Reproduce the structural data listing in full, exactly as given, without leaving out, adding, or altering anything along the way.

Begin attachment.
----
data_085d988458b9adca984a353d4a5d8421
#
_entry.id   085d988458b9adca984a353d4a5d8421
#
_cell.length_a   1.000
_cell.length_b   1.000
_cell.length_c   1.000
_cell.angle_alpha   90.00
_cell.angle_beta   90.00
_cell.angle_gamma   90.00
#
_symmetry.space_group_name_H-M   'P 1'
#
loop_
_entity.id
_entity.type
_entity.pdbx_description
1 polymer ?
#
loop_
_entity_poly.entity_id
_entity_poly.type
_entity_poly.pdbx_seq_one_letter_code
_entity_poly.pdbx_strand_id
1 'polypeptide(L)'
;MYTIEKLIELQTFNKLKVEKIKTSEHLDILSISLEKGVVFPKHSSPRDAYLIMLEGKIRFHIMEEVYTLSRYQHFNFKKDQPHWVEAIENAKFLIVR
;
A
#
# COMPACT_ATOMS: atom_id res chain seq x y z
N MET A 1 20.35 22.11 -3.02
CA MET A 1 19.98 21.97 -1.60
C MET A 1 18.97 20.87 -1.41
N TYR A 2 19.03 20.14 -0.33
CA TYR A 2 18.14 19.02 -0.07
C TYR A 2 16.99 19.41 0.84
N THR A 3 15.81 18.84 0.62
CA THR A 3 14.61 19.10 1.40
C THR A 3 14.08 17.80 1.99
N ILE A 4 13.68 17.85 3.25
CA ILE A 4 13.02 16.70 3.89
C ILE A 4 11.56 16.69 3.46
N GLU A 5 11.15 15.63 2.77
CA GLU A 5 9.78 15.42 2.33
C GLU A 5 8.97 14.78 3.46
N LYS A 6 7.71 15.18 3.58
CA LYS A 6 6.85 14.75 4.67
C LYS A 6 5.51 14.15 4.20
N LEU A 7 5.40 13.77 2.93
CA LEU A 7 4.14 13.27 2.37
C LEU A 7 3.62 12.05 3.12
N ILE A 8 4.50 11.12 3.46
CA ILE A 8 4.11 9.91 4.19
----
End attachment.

data_085d988458b9adca984a353d4a5d8421
#
_entry.id   085d988458b9adca984a353d4a5d8421
#
_cell.length_a   1.000
_cell.length_b   1.000
_cell.length_c   1.000
_cell.angle_alpha   90.00
_cell.angle_beta   90.00
_cell.angle_gamma   90.00
#
_symmetry.space_group_name_H-M   'P 1'
#
loop_
_entity.id
_entity.type
_entity.pdbx_description
1 polymer ?
#
loop_
_entity_poly.entity_id
_entity_poly.type
_entity_poly.pdbx_seq_one_letter_code
_entity_poly.pdbx_strand_id
1 'polypeptide(L)'
;MYTIEKLIELQTFNKLKVEKIKTSEHLDILSISLEKGVVFPKHSSPRDAYLIMLEGKIRFHIMEEVYTLSRYQHFNFKKDQPHWVEAIENAKFLIVR
;
A
#
# COMPACT_ATOMS: atom_id res chain seq x y z
N MET A 1 20.35 22.11 -3.02
CA MET A 1 19.98 21.97 -1.60
C MET A 1 18.97 20.87 -1.41
N TYR A 2 19.03 20.14 -0.33
CA TYR A 2 18.14 19.02 -0.07
C TYR A 2 16.99 19.41 0.84
N THR A 3 15.81 18.84 0.62
CA THR A 3 14.61 19.10 1.40
C THR A 3 14.08 17.80 1.99
N ILE A 4 13.68 17.85 3.25
CA ILE A 4 13.02 16.70 3.89
C ILE A 4 11.56 16.69 3.46
N GLU A 5 11.15 15.63 2.77
CA GLU A 5 9.78 15.42 2.33
C GLU A 5 8.97 14.78 3.46
N LYS A 6 7.71 15.18 3.58
CA LYS A 6 6.85 14.75 4.67
C LYS A 6 5.51 14.15 4.20
N LEU A 7 5.40 13.77 2.93
CA LEU A 7 4.14 13.27 2.37
C LEU A 7 3.62 12.05 3.12
N ILE A 8 4.50 11.12 3.46
CA ILE A 8 4.11 9.91 4.19